I recently worked on a custom home that required radius window trim. It’s always a challenging and interesting task to create this special kind of finish carpentry trim, so I thought I’d write a bit about it.

There are a few ways to go about making radius window head pieces. The approach you use depends on the brand and model of window you are casing. In this example, we are working with ‘Eagle Brand’ windows which are manufactured with the jam piece in place. In other words, to trim out the window, all we had to install were the sill, apron, casing legs, and head piece.

In some cases, you can template the radius portion of the window and have the millwork supplier fabricate them for you. This is a pretty expensive option, and for this particular project, supplier wanted $250.00 dollars a piece. We had eleven windows in this house, and we were able to make the head pieces in approximately 2.5 working days. This amounted to substantial savings we were able to pass on to the client.

Here is how we made these particular window head pieces.

First, we laid out the location where the head piece and casing leg needed to intersect.  We then added the reveal we wanted, between the end of the head piece and the outer edge of the casing leg. On these windows, we had 3.5″ wide legs, plus a 1/4″ reveal between leg and window jam, which you can see marked out at 3.75″ (I snapped the photo before adding the 1″ reveal between head and outer edge of leg).

We did the same on the opposite side of the window, then carried this line through to represent the bottom of the stock piece we intended to cutting our radius head piece out of.

In this instance, we were working with a set of windows which we would eventually install a mullion between (a mullion is a piece of wood which caps the divide between two windows in close proximity).

Having made a mark where the head and mullion join, we then measured up and made a mark representing the top of the head piece – in this case 5.5″ up from the previous mark.

The measurement between the marks, representing the top of our head piece and the line we carried through from outside to outside of casing legs, told us how wide the stock needed to be. In this case, we cut our final head piece out of 13.75″ stock.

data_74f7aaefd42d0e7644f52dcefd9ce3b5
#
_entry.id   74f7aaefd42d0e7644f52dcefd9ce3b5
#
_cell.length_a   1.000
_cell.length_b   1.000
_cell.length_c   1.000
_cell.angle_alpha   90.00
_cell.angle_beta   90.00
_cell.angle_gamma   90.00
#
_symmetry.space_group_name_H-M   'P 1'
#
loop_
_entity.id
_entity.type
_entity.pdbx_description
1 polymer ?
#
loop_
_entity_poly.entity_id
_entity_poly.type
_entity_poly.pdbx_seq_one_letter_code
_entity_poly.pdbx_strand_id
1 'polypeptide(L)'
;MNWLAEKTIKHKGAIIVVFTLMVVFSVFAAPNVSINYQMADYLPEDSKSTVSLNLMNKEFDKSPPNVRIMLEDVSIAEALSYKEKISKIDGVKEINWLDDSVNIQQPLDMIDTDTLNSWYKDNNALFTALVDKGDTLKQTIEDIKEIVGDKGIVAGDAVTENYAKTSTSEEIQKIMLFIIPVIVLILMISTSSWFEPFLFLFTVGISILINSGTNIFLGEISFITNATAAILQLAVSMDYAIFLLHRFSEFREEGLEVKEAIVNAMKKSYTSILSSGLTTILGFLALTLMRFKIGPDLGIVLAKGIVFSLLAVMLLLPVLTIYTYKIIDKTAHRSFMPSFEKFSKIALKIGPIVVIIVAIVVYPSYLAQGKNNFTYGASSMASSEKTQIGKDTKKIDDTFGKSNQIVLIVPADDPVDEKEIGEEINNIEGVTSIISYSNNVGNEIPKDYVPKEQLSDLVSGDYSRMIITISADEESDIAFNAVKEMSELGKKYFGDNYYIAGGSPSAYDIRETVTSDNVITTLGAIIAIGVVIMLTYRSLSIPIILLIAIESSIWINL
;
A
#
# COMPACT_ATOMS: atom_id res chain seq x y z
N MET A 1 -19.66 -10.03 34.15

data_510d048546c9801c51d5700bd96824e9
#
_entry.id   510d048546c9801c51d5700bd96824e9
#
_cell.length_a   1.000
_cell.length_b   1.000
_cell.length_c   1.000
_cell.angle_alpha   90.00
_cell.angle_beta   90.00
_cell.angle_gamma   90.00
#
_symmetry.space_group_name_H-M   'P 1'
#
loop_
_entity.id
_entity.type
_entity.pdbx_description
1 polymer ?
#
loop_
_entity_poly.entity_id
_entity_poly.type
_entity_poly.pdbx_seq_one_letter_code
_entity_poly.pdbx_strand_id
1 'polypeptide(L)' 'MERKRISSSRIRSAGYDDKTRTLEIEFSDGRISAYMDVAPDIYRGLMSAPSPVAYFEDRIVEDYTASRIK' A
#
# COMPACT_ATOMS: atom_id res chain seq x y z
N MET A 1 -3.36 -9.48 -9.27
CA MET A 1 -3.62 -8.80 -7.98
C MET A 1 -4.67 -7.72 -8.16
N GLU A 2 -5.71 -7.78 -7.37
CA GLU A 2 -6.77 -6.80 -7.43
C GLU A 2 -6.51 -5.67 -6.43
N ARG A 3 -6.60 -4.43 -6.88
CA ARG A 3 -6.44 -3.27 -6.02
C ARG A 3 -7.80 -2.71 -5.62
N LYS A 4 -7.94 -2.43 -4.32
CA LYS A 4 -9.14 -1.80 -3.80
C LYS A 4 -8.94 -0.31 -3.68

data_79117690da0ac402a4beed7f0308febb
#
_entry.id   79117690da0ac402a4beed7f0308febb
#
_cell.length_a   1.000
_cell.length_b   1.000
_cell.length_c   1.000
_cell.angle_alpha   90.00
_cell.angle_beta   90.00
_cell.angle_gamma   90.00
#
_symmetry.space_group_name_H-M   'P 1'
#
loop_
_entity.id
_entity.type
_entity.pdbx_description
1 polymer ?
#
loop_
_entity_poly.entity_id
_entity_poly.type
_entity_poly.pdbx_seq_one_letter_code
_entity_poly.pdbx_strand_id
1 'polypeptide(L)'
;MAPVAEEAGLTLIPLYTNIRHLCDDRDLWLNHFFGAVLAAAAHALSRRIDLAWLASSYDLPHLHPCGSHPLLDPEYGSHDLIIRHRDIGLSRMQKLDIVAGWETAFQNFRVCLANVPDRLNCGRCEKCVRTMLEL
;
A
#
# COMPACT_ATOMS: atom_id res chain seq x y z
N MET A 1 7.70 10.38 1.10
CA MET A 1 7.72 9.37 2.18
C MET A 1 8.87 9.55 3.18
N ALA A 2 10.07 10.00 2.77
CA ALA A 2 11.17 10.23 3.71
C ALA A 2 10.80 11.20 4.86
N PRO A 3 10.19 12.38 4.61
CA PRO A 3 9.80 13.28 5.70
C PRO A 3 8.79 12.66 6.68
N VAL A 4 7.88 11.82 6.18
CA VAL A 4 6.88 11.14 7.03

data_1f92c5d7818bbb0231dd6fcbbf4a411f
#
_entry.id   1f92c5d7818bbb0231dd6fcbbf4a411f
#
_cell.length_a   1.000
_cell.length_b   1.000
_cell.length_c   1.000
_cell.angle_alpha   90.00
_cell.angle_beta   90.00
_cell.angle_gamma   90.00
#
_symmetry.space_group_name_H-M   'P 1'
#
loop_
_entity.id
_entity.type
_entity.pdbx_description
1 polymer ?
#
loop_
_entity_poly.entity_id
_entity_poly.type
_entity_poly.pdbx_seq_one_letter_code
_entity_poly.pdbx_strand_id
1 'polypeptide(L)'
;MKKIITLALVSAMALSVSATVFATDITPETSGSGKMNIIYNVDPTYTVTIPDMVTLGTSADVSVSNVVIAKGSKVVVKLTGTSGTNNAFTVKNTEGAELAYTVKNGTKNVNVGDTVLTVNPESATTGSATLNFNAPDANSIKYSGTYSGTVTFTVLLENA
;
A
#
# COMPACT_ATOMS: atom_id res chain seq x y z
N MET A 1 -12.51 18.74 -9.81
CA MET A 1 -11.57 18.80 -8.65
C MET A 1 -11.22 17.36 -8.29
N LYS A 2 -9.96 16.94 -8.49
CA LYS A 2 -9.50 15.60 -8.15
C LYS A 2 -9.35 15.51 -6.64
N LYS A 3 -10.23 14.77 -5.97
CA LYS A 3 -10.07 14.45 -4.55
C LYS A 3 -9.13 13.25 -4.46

We then ripped a piece of 1/4″ AC plywood to 13.75″ – the same width of stock we used to mill the final radius piece. A 1/4″ piece of plywood got temporarily nailed in position over the top of the window. The window shape got cut out with a router, carrying the radius lines through to connect the two windows. After we had the inside radius established, we simply used a measuring tape and pencil to create our outside radius, 5.5″ from the inside curve.

After we had the template cut, we used it to mark the head piece on our 5/4 stock.

Since the radius on these windows was not very pronounced, we were able to use a circular saw to rough-cut the head stock to within 1/4″ of the line in our template.

Cut to within 1/4″ of template mark.

Here is a piece roughed out.

And a few more roughed out.

Next, with a few spring clamps, we positioned the template onto the rough-cut 5/4 stock and flipped it over so the template was on the bottom. We wanted the template on the bottom because we were using a 1/2″ flush-cut router bit to cut the stock to its final shape, and the router bit has a bearing on the bottom which rides against the template.

With the template on the bottom, we cut one side with the router, then transferred the spring clamps to the other side to finish the piece.

1/2 flush cut router bit with bottom bearing.

After all of the pieces were flush-cut to the templates, it was just a matter of easing the edges and installing them.

With this method we are able to manufacture just about any type of flat stock radius moldings we come across, right on site, and with amazingly accurate results.

My next post will be about installing 1×6 tongue-and-groove material on the ceilings of an octagonal room. We have a very slick method to do this.

Stay tuned!